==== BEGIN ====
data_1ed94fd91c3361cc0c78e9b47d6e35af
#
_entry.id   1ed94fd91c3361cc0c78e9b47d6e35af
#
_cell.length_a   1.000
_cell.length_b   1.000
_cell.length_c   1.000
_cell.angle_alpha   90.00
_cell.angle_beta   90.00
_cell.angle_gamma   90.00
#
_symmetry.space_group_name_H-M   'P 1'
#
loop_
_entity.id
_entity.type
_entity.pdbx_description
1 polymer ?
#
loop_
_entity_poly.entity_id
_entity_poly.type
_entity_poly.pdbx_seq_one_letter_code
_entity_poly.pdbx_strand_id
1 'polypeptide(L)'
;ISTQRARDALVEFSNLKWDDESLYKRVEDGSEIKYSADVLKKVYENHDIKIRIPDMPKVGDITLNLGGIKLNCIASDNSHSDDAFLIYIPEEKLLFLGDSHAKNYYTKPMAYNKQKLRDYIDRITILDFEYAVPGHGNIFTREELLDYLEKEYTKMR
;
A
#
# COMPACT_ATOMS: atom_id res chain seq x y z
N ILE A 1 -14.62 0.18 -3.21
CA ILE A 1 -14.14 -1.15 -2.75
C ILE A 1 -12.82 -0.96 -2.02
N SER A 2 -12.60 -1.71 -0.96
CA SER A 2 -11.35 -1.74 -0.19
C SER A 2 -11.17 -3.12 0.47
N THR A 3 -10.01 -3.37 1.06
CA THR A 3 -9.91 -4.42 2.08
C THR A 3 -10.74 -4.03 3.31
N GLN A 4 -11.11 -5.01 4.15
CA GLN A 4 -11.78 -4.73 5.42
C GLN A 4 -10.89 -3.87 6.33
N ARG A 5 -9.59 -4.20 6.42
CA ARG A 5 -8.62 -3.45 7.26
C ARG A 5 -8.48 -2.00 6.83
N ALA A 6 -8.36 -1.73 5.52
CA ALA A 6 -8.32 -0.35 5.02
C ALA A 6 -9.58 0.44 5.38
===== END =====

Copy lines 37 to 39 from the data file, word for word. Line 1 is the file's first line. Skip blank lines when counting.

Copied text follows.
N THR A 3 -10.01 -3.37 1.06
CA THR A 3 -9.91 -4.42 2.08
C THR A 3 -10.74 -4.03 3.31